Wednesday, October 13, 2010


For a few, all too brief shinning hours, the world actually seemed to come together to witness, through television pictures, 33 Chilean miners who had been trapped a little more than 2,000 feet below the surface for nearly seventy days.  It was a stunning accomplishment.  The success of the rescue happened in the way it did because for once, a multitude of nations came together to determine the best way to save the lives of the imprisoned men.

We witnessed some of the most remarkable technology the 21st century has to offer.  A space age capsule designed in large part by NASA, served as the lifeboat for the victims of the cave in.  The capsule was equipped with lighting so as to ease the fears of the miners as the device rose slowly to the surface.  It also had oxygen on board in case the men felt a need for such a thing.  Blue tooth technology was employed in order to keep in constant communication with the rescued worker as he ascended.  A liquid drink developed by NASA provided the needed calories to help the men maintain their strength during the harrowing ride to the top.  A simple, yet, I am sure, complex system was invented to lift the capsule from the floor of the chamber that housed the men for these past 70 days.  In short, the whole rescue mission was a tribute to the intelligence and creativity of man.

But there was another element at work in all of this.

Many of the miners, upon reaching the surface, either knelt to give thanks, or made the sign of the cross to symbolize their gratitude to God.  This aspect of the story cannot and must not be overlooked.  Each man seemed to have a deepened faith due to this ordeal.

The trials through which these brave souls passed could not even be imagined by you and I.  Can you really imagine what it must be like to be entombed in a small room with 33 others for 70 days not knowing whether or not you'll ever see the light of day again?  And, yet, these men have survived!   And while this accomplishment is a testament to the mind of man, it must also be seen as an act of mercy by a kind and loving God. 

In light of the success of the rescue mission, we must understand that God alone can bring good from bad.  He is the author of life and can do anything He pleases.  Nothing is impossible with God!  (cf Lk 1: 47)  All of us are heirs to His mercy not because of anything we have done to deserve it, but because of the sacrifice His Son made for us. 

Ever since the first miner came to the surface, stories of the men feeling the presence of a 34th person have circulated.  The press covering this story has chosen to either ignore it or, at best, gingerly and almost sheepishly, mentioned it as an aside.  But I am certain that these men did experience the presence of that unnamed 34th person.  I believe, as do many of them, that they experienced in a very real way the presence of Jesus Christ.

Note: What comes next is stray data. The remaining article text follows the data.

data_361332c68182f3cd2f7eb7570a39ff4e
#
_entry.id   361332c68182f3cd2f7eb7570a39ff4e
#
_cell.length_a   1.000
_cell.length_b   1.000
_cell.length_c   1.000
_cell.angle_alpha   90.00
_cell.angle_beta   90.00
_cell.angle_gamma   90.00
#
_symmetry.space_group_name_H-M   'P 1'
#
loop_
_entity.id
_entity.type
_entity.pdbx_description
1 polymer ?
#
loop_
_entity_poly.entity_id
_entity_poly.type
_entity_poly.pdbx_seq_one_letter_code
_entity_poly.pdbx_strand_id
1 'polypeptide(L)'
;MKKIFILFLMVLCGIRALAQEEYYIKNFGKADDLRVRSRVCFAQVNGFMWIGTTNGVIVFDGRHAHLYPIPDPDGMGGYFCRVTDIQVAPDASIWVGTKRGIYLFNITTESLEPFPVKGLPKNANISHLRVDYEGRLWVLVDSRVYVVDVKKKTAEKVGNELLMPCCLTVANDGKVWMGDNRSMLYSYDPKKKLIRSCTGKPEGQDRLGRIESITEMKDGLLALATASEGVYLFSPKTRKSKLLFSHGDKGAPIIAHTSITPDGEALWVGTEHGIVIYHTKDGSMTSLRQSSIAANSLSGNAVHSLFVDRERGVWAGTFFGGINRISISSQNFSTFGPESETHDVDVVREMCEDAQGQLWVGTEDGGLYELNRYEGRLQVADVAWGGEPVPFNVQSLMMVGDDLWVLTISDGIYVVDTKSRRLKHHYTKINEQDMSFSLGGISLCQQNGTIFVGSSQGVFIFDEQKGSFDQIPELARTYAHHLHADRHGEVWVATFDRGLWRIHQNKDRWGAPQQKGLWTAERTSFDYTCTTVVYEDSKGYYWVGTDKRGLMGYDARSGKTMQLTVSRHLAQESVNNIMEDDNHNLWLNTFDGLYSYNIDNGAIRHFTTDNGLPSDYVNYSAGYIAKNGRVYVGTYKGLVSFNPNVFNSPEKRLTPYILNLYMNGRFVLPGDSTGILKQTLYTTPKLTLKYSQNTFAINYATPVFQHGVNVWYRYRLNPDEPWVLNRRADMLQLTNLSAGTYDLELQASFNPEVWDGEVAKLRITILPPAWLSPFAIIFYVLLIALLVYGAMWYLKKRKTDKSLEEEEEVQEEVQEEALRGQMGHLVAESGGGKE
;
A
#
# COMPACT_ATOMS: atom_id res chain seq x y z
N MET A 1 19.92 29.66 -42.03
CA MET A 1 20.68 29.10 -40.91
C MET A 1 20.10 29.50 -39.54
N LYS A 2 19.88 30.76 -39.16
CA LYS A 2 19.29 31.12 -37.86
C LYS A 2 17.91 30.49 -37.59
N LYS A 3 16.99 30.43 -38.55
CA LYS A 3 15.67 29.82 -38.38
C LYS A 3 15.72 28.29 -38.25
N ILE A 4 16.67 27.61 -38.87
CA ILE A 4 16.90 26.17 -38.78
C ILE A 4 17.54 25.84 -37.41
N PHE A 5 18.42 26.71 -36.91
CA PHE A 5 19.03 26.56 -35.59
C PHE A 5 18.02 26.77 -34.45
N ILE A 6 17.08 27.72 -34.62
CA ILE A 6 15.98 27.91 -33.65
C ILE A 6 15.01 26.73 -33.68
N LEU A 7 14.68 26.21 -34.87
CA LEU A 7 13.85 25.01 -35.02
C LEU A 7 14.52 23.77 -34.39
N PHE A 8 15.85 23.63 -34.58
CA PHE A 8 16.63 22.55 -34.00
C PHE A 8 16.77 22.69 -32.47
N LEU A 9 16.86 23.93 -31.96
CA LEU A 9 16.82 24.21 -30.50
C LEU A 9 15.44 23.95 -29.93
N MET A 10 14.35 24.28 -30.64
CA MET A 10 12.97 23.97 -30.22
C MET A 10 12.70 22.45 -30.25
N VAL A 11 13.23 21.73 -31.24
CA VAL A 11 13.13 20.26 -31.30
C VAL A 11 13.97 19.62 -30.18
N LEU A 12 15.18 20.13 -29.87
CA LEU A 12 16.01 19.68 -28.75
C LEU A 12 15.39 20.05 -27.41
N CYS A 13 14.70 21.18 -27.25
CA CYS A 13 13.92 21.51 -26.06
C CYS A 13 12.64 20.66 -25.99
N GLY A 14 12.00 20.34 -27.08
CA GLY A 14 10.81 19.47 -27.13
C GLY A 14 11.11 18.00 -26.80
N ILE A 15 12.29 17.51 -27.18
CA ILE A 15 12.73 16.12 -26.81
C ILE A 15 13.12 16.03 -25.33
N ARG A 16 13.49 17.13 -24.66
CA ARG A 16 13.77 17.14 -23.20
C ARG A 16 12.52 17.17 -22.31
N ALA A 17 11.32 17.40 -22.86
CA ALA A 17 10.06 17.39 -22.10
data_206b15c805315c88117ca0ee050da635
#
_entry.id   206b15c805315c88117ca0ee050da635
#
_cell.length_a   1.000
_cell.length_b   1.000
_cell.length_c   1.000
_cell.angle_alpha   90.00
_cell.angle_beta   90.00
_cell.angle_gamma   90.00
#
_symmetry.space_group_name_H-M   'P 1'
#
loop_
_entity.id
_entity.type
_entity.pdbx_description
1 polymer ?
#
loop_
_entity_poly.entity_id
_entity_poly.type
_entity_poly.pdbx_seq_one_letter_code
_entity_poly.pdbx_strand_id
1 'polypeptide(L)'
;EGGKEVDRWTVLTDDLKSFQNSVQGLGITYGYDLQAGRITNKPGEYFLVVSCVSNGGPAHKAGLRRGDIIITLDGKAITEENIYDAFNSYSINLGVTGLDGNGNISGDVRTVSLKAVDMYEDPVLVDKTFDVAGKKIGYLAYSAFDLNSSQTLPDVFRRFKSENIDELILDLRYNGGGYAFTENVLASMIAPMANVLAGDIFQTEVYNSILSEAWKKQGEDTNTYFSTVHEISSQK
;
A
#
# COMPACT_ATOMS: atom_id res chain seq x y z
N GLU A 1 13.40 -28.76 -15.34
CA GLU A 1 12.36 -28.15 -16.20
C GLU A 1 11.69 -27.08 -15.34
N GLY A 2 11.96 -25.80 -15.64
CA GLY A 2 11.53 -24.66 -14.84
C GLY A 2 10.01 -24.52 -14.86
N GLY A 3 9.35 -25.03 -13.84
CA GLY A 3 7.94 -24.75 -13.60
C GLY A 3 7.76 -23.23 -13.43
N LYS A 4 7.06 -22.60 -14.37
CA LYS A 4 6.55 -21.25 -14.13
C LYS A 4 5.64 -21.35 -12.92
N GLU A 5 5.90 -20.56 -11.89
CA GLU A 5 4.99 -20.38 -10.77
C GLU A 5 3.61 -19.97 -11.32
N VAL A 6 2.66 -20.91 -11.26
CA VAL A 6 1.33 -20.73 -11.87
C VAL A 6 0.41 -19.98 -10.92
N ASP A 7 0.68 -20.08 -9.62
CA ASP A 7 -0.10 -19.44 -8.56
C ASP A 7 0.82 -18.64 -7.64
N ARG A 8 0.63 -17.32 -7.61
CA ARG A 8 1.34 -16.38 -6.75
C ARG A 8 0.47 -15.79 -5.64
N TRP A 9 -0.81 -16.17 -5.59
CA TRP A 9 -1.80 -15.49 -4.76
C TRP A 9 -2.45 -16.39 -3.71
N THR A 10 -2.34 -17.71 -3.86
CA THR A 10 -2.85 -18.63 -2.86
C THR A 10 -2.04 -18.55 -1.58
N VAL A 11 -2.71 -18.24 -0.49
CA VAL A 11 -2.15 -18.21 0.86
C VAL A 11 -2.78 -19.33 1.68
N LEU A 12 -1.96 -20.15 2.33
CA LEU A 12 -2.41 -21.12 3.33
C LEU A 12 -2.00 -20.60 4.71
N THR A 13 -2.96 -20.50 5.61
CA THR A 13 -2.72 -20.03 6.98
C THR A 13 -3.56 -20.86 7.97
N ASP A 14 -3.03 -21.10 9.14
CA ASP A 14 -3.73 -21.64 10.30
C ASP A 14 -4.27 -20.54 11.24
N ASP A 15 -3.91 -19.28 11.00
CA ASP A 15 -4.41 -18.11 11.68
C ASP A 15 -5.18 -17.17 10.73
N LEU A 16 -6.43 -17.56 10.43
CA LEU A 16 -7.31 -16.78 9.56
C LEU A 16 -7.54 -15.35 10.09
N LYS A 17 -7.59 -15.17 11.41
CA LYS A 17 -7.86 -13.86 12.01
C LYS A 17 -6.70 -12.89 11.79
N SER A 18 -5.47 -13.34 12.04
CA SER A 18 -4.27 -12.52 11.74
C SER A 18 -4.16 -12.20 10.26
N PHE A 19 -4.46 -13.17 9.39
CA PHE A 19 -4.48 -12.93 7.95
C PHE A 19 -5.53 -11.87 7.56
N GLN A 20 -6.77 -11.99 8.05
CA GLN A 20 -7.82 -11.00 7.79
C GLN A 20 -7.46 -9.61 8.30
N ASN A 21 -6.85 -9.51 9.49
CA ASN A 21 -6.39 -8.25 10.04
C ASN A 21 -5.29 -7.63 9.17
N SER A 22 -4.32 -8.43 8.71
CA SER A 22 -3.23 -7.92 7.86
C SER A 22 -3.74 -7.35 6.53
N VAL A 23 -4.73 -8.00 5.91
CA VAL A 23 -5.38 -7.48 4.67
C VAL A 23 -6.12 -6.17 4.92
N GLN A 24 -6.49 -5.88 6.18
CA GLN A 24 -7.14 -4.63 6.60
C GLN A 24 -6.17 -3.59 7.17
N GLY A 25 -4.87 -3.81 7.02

We can all learn a lesson from these men.  In their time of supreme struggle, they somehow found a way to not only survive but to maintain a healthy quality of life despite their surroundings.  Their faith increased as they realized that the only real thing they possessed was their belief in Jesus Christ as their Savior.  This belief sustained them, I am sure, through some of the bleakest moments underground.  Those first seventeen days when it was not known if they were dead or alive had to the among the darkest of days for them.  Then they were given the news that while they might be rescued after all, that rescue probably would not come until Christmas at the very earliest.  The world paused and much of it offered up prayers daily for the successful return of these men to the world.  And those prayers were answered.

"Blessed be the God and Father of our Lord Jesus Christ, who has blessed us in Christ with every spiritual blessing in the heavenly places."  (Eph 1: 3)  Thus, in the end, this whole long and drawn out trial can be seen as God creating something good from something bad.  It would have been very easy for the miners to have sunk into deep despair over their situation and I am sure they did experience moments of depression.  But they maintained their faith in God through the knowledge that God is a just and merciful God.  They also knew that the world above was praying for them.  Pope Benedict XVI sent them rosaries that he blessed and kept track of them day in and day out from the Vatican.

What we have witnessed is, indeed, a miracle.  There is no other word about it.  Man's ingenuity and creativity is a reflection of God Himself.  The men in the mine were certainly not alone in their ordeal.  Neither were those who diligently worked night and day on solving the problem by discovering solutions.  And neither are you and I.  We are, in fact, never alone.  Jesus, by His Holy Spirit, is with us always!  We, too, have the gift from God that the miners felt.  We have His Divine presence with us all the days of our lives.  And what a miracle that is!  We give thanks for the successful outcome of the disaster in Chile.  And, most importantly, we must give thanks for such a loving God!